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PT09 Biotic Ligand Model
(PT154) Prediction of acute toxicity of copper in estuaries of the USA using the biotic ligand model.
Arnold, W1, Santore, R2, 1 Copper Development Association Inc., New York, NY, USA2 HydroQual Inc., Camillus, NY, USA
ABSTRACT- The Biotic Ligand Model (BLM) was recently developed and has proved efficient in predicting the acute toxicity of a variety of metals to freshwater organisms. Its utility and strength have resulted in its proposed incorporation into the regulatory framework for calculating water quality criteria for copper in freshwater. In 2000 and 2001, studies were conducted on water samples from San Francisco Bay, California to test the utility of the BLM for predicting copper toxicity to the marine bivalve Mytilus edulis, the most sensitive organism and test in the US EPAs saltwater criteria database. These studies were performed in cooperative effort with regional regulatory authorities, dischargers, and non-government organizations performing water effect ratio tests throughout the North and Central San Francisco Bay. In 2003, studies were conducted using water samples from Puget Sound, Washington, Narragansett Bay, Rhode Island and Galveston Bay, Texas to test the BLMs applicability in estuaries around the USA. In all cases, the application of the model was conducted blind without the modelers prior knowledge of the toxicity test results. The results of this effort indicate that there is a strong predictive relationship between copper toxicity and dissolved organic carbon concentrations of the samples. The BLM demonstrated acceptable predictive capabilities for samples containing dissolved organic carbon between over a wide range of DOC.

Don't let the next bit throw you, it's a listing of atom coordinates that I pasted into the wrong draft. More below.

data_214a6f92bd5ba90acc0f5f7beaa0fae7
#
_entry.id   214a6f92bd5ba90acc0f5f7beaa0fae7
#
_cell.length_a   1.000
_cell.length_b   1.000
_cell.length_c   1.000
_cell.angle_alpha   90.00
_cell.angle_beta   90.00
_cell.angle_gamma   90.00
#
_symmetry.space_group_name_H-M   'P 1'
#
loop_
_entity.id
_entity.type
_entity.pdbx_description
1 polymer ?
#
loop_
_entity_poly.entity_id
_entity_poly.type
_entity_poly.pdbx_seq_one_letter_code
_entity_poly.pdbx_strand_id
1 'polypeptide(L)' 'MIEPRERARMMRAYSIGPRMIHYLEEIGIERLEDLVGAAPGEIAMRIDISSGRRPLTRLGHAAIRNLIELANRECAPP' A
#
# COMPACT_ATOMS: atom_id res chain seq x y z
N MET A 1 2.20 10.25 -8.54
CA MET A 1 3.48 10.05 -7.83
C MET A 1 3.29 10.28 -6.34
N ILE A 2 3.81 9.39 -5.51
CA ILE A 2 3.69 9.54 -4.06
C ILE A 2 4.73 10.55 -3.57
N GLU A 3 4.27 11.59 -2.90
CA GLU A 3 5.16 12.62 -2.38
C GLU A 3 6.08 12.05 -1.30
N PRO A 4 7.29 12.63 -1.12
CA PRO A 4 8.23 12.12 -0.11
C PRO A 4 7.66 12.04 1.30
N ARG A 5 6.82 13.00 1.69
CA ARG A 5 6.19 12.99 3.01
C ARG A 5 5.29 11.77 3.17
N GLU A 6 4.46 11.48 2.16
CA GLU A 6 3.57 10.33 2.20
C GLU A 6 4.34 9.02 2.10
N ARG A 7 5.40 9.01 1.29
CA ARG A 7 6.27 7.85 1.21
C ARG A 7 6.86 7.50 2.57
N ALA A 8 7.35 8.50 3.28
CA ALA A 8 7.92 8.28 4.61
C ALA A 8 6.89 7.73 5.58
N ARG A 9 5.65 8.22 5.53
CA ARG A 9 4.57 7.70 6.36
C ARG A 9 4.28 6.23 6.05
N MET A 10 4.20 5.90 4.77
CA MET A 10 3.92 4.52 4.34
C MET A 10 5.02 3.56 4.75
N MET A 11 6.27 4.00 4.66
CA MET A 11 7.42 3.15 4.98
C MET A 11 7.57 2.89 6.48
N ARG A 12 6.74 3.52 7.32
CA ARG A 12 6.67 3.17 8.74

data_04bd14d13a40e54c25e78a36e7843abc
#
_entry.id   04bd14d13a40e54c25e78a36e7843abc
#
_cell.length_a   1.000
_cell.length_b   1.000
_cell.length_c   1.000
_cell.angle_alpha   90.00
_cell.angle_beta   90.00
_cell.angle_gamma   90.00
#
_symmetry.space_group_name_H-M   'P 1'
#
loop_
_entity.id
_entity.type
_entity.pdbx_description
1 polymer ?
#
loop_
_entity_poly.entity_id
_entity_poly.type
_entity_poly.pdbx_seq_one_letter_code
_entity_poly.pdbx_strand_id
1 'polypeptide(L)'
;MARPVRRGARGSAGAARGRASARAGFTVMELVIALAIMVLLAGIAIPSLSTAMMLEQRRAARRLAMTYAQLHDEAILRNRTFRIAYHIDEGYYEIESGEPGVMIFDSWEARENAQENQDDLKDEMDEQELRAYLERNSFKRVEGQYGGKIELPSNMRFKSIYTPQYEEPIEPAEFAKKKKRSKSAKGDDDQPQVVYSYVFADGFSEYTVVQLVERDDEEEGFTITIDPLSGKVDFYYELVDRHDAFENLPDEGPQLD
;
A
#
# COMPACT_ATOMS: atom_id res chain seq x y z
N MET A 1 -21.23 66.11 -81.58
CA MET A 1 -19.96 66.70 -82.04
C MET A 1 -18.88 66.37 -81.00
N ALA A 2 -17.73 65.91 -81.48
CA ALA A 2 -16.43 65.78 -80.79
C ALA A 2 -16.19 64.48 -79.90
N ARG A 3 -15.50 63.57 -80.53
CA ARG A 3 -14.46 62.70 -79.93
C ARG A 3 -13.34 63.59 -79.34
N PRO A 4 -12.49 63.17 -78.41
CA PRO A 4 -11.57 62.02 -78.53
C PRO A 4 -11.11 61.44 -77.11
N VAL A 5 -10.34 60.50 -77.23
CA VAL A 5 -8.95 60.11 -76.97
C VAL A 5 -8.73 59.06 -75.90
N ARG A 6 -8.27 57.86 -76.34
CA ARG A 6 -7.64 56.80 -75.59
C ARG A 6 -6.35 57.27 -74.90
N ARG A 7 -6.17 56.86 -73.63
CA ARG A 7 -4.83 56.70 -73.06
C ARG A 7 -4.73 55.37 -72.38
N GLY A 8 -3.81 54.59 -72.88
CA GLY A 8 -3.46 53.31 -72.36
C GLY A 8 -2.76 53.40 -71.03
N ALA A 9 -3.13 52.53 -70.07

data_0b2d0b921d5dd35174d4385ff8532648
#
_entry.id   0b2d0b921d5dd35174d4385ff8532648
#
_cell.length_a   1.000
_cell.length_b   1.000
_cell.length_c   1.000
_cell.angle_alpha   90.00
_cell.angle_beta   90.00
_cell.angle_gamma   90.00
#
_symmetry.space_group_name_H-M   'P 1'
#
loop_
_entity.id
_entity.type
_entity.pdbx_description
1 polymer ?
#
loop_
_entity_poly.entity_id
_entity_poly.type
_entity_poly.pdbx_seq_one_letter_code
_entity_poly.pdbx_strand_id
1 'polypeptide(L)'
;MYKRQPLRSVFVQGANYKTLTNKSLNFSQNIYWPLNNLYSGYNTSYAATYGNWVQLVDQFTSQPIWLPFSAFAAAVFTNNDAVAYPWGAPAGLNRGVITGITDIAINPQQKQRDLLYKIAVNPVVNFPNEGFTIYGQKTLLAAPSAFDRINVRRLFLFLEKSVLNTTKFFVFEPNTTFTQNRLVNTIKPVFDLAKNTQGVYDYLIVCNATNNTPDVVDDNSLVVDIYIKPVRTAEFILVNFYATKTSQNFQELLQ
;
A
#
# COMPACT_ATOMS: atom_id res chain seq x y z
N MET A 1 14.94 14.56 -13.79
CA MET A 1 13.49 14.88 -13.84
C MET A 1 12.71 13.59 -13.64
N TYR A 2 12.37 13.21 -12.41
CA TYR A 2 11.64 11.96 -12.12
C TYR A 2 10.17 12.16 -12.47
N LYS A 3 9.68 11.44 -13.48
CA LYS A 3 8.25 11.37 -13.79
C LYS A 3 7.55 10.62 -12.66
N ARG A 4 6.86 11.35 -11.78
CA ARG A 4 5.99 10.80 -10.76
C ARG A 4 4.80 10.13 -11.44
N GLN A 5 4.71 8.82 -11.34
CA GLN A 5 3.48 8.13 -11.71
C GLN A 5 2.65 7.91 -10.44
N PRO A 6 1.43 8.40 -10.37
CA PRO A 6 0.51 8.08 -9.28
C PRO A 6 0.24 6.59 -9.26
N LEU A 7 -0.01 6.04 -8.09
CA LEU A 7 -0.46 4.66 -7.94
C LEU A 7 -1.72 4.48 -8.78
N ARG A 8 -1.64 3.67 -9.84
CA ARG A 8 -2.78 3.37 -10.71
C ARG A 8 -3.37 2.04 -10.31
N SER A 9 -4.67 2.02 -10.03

Key words: Acute Toxicity, Copper, Biotic Ligand Model, Estuaries
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